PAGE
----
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Saturday, February 21, 2004

Jesus in the mirror.

The Times has a good article this morning on the history of depictions of Jesus in art and on film. "Jeffrey Hunter in King of Kings (1961) is commonly referred to as 'the Malibu Jesus,' while Willem Dafoe's celluloid savior was a perfectly credible love match for the lusty Barbara Hershey as Mary Magdalene in The Last Temptation of Christ (1988). And Max von Sydow was a handsome — and distinctly Aryan — Jesus in The Greatest Story Ever Told (1965)." Find out what Origen and Tertullian thought about depictions of Jesus, but this is my favorite part of the article:

Trying to run back through the gantlet of images and icons built up over the centuries and rediscover the true face of Jesus is no mean feat. While filming a new documentary about the historical Jesus ("The Mystery of Jesus" on "CNN Presents," tomorrow night at 8, Eastern time; 7, Central time; and 5, Pacific time), our production team sought the most accurate idea of what Jesus might have looked like. We chose a retired British medical artist, Richard Neave, who has made a career out of reconstructing the faces of famous historical figures from scant archaeological traces. Mr. Neave had worked with the BBC on a similar project a few years before, making a composite cast of three Semitic skulls from first-century Palestine and using them as the basis for fleshing out the face of a contemporary of Jesus, if not Jesus himself.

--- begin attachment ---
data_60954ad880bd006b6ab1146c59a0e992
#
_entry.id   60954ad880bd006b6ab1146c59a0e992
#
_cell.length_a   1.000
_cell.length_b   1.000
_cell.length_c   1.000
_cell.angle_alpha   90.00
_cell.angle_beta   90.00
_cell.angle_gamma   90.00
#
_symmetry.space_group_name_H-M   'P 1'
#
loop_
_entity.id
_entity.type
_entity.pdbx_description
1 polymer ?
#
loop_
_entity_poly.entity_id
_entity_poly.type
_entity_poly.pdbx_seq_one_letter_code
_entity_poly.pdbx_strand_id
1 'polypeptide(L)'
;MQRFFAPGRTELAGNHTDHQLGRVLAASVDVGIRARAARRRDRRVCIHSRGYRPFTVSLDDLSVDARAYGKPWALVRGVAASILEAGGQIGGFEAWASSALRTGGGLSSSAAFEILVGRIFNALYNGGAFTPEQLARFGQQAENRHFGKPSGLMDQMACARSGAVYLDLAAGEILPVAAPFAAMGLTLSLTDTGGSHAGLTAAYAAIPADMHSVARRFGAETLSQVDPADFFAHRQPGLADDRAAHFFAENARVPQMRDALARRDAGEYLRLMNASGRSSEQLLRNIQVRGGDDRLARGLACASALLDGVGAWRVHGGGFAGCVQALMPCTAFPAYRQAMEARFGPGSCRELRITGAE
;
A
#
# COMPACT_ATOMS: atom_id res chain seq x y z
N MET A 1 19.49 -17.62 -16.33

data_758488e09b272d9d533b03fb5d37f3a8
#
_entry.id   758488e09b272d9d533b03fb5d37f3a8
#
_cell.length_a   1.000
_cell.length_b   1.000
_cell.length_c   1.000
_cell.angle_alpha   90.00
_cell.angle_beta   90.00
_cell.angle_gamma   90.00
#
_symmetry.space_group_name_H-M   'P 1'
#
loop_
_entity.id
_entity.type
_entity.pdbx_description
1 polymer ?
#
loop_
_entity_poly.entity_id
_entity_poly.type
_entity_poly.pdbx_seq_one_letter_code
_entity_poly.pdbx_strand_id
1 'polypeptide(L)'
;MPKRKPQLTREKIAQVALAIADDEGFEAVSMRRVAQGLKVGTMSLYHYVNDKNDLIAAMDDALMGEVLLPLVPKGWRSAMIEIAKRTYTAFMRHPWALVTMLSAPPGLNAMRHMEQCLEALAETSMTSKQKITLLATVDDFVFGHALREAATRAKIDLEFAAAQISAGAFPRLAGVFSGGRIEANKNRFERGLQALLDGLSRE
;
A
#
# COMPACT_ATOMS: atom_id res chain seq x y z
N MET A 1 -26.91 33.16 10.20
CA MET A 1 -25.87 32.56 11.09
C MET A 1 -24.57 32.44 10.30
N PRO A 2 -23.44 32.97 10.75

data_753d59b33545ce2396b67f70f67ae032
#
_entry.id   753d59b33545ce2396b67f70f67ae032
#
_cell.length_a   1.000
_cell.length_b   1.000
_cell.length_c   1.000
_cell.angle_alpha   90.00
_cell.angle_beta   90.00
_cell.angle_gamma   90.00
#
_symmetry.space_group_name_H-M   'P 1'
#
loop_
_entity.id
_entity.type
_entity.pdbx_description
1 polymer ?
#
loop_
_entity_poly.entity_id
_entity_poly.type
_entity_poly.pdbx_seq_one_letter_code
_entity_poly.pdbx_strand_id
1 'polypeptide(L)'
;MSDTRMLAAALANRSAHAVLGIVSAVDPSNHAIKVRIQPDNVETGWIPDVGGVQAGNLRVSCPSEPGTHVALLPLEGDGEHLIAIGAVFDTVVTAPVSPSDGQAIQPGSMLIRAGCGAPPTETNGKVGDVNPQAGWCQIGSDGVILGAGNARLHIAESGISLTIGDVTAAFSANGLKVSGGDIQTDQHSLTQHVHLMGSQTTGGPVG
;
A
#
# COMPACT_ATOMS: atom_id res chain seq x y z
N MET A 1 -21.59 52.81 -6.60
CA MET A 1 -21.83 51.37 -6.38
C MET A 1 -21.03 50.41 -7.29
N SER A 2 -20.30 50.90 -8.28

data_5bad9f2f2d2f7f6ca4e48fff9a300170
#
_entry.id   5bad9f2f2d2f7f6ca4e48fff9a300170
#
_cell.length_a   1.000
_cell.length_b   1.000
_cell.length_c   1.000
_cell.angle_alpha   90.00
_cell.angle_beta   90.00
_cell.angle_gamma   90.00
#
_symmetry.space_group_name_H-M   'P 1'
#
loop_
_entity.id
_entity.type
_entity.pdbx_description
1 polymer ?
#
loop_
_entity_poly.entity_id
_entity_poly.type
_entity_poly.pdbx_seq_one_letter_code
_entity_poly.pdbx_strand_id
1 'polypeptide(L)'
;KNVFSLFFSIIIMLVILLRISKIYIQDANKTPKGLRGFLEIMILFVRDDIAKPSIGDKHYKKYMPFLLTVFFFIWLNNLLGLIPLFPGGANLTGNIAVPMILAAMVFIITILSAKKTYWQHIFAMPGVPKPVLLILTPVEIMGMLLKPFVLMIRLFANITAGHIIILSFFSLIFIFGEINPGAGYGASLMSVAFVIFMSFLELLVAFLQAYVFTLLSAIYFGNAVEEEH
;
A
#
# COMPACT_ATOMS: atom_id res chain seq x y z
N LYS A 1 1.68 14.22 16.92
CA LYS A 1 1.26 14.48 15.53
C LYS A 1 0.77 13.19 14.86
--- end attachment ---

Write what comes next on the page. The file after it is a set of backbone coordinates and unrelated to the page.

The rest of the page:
The facial overlay that the BBC then put on Mr. Neave's work didn't please him or many others, however. He wasn't upset that some thought that the face made Jesus look like a New York taxi driver. Rather, he didn't like the eyes and the mouth, and what the historian Robin M. Jensen, writing recently in Christian Century, called "a particular dumbfounded — one might say stupid — expression."

Hoping to rectify the problem, we hired a New York artist, Donato Giancola, and reworked the portrait, using Mr. Neave's skull and information from other experts. The results, to my mind, were a more noble, even soulful, Jesus, and yet historically believable — I hope something closer to the itinerant Galilean of history. Even so, the results looked uncannily like Mr. Giancola himself, which was part coincidence — he actually resembles the face Mr. Neave produced — and part inevitability. Artists are always painting themselves, just as believers are always making themselves the models for the divine.

("What did Jesus really look like?" David Gibson, New York Times 2.21.04, reg req'd)

Copyright © 2004 by Philocrites | Posted 21 February 2004 at 10:33 AM

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